Recently Ben Craig, one half of 'Boat and Balloon', took up the pens again and produced some pretty exciting drawings. So I asked him about his relationship with IKEA sketchbooks and late-night-'Warhammer'-painting tutorials. 

What role do these drawings play in your practise? 

They are point A. They are my way of getting out ideas in the first place. These drawings are a kind of base, which can lead to new work. At the moment I would like to work with the 3D-printer again, so I am thinking a lot about  threedimensional shapes and their surfaces and colours. Drawing is a way to design interesting, sometimes weird shapes. 

Sketchbook drawing by Ben Craig from Boat and Balloon using felt-tip and paint pens

What pens or techniques do you like to work with? 

Paint or gel pens are great! You can create layers of colour and marks similar to painting with a brush on canvas. This overlayering allows me to go over previous sketches- especially when I don't really like, what I have done before. It's a real challenge to turn the drawing into something different.

I love watching painting tutorials of 'Warhammer' figures for the clear method of painting: you start with a base coat, then you create layers with each colour and finally you highlight certain parts. This  process of base-layers-highlights works well on the figures and since I am a fan of systems I use it when drawing but in a less strict way.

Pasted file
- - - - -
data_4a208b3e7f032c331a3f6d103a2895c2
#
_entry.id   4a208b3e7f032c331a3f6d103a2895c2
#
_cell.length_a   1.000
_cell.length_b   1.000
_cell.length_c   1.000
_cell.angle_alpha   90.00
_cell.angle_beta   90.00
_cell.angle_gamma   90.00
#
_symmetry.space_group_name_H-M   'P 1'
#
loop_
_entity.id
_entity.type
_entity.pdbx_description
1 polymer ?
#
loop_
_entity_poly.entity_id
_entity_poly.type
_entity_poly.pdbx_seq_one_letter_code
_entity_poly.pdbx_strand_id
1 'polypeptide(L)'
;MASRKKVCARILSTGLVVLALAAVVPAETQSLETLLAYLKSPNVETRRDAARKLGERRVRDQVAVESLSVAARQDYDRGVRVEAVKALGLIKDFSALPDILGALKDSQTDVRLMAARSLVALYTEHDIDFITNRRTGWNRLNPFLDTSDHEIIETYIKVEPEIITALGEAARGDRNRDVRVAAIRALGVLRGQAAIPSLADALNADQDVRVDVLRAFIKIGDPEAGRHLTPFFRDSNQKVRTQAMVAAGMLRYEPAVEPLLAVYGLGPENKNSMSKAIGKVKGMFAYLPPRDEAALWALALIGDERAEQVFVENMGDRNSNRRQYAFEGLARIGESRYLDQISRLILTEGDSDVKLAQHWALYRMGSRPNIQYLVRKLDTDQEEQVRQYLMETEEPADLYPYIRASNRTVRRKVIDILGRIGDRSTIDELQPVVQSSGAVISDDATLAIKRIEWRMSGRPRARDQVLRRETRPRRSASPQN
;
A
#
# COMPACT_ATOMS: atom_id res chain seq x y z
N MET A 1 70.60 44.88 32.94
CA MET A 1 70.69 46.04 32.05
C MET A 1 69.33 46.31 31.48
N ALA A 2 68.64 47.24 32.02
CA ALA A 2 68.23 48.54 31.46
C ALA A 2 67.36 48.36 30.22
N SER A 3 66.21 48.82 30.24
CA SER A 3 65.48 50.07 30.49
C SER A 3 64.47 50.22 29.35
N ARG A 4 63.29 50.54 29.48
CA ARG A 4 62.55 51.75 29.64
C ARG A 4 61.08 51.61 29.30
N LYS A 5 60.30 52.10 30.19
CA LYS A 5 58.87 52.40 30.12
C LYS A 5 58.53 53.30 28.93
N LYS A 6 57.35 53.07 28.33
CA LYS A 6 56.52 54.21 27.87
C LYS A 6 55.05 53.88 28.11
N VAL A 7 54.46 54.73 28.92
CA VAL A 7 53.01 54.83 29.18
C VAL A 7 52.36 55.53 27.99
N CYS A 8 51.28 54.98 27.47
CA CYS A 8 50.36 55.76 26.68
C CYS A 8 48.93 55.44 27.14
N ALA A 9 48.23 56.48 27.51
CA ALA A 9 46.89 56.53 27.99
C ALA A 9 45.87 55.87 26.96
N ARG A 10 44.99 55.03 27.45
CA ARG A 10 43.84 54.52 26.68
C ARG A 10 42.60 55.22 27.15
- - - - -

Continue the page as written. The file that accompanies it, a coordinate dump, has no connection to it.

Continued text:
Sketchbook drawing by Ben Craig from Boat and Balloon using felt-tip and paint pens

Did you also come up with a system for your sketchbooks?

Yes, kind of..There are a few rules, which I have set for myself. For instance in this one (holds up the recent sketchbook) 

  1. I will not write a word apart from the start date. I keep a seperate note book and calendar for writing down thoughts and ideas. 
  2. I won't draw anything representational. Nothing should look like something. It's about keeping the drawings as ideas rather than actual things already associated with the world. 
  3. I don't start drawing on the first page, and then continue to fill the sketchbook page by page, because a pressure can build up for each drawing to fit in to some kind of narrative. Therefore I pick a page at random for each drawing. 
  4. I don't force myself into completely filling the sketchbooks either. I actually like the ones from IKEA. They are well-bound, have lots of pages and since they are cheap, I am not afraid of wasting anything if I mess up a drawing.

Sketchbook drawing by Ben Craig from Boat and Balloon using felt-tip and paint pens

So how would you describe the process of drawing in a sketchbook? 

I believe working in a sketchbook gets 'bad drawings' out of you. It is important to experiment and to loosen up again and again especially in the time between bigger projects. 'Good' or 'successfull' drawings happen mostly when I keep a balance between conscious and unconscious decisions. You could describe it as 'attempting fate' meaning you are trying to create something natural. I want to surpise myself.